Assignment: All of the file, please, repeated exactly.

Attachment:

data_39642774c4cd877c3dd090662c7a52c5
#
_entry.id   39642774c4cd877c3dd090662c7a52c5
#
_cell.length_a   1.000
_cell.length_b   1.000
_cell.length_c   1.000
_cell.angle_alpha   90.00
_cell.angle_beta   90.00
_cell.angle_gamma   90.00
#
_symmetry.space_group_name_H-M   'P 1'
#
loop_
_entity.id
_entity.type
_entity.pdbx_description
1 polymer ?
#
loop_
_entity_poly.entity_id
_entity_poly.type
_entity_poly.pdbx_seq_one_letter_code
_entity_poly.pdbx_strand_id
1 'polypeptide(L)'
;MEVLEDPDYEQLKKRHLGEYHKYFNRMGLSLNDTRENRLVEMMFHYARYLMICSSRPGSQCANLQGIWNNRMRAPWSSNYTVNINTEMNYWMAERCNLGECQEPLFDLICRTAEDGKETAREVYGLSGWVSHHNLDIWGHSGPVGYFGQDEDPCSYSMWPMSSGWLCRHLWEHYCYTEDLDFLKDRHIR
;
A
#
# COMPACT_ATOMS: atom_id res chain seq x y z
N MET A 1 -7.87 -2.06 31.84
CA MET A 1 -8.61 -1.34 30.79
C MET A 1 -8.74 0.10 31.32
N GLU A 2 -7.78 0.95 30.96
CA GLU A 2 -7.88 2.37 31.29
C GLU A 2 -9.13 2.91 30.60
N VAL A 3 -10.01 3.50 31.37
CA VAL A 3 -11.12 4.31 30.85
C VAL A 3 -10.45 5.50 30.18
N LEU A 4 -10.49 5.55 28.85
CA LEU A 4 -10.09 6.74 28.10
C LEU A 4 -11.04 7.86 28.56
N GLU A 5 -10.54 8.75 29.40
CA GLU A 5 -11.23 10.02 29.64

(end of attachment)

data_39642774c4cd877c3dd090662c7a52c5
#
_entry.id   39642774c4cd877c3dd090662c7a52c5
#
_cell.length_a   1.000
_cell.length_b   1.000
_cell.length_c   1.000
_cell.angle_alpha   90.00
_cell.angle_beta   90.00
_cell.angle_gamma   90.00
#
_symmetry.space_group_name_H-M   'P 1'
#
loop_
_entity.id
_entity.type
_entity.pdbx_description
1 polymer ?
#
loop_
_entity_poly.entity_id
_entity_poly.type
_entity_poly.pdbx_seq_one_letter_code
_entity_poly.pdbx_strand_id
1 'polypeptide(L)'
;MEVLEDPDYEQLKKRHLGEYHKYFNRMGLSLNDTRENRLVEMMFHYARYLMICSSRPGSQCANLQGIWNNRMRAPWSSNYTVNINTEMNYWMAERCNLGECQEPLFDLICRTAEDGKETAREVYGLSGWVSHHNLDIWGHSGPVGYFGQDEDPCSYSMWPMSSGWLCRHLWEHYCYTEDLDFLKDRHIR
;
A
#
# COMPACT_ATOMS: atom_id res chain seq x y z
N MET A 1 -7.87 -2.06 31.84
CA MET A 1 -8.61 -1.34 30.79
C MET A 1 -8.74 0.10 31.32
N GLU A 2 -7.78 0.95 30.96
CA GLU A 2 -7.88 2.37 31.29
C GLU A 2 -9.13 2.91 30.60
N VAL A 3 -10.01 3.50 31.37
CA VAL A 3 -11.12 4.31 30.85
C VAL A 3 -10.45 5.50 30.18
N LEU A 4 -10.49 5.55 28.85
CA LEU A 4 -10.09 6.74 28.10
C LEU A 4 -11.04 7.86 28.56
N GLU A 5 -10.54 8.75 29.40
CA GLU A 5 -11.23 10.02 29.64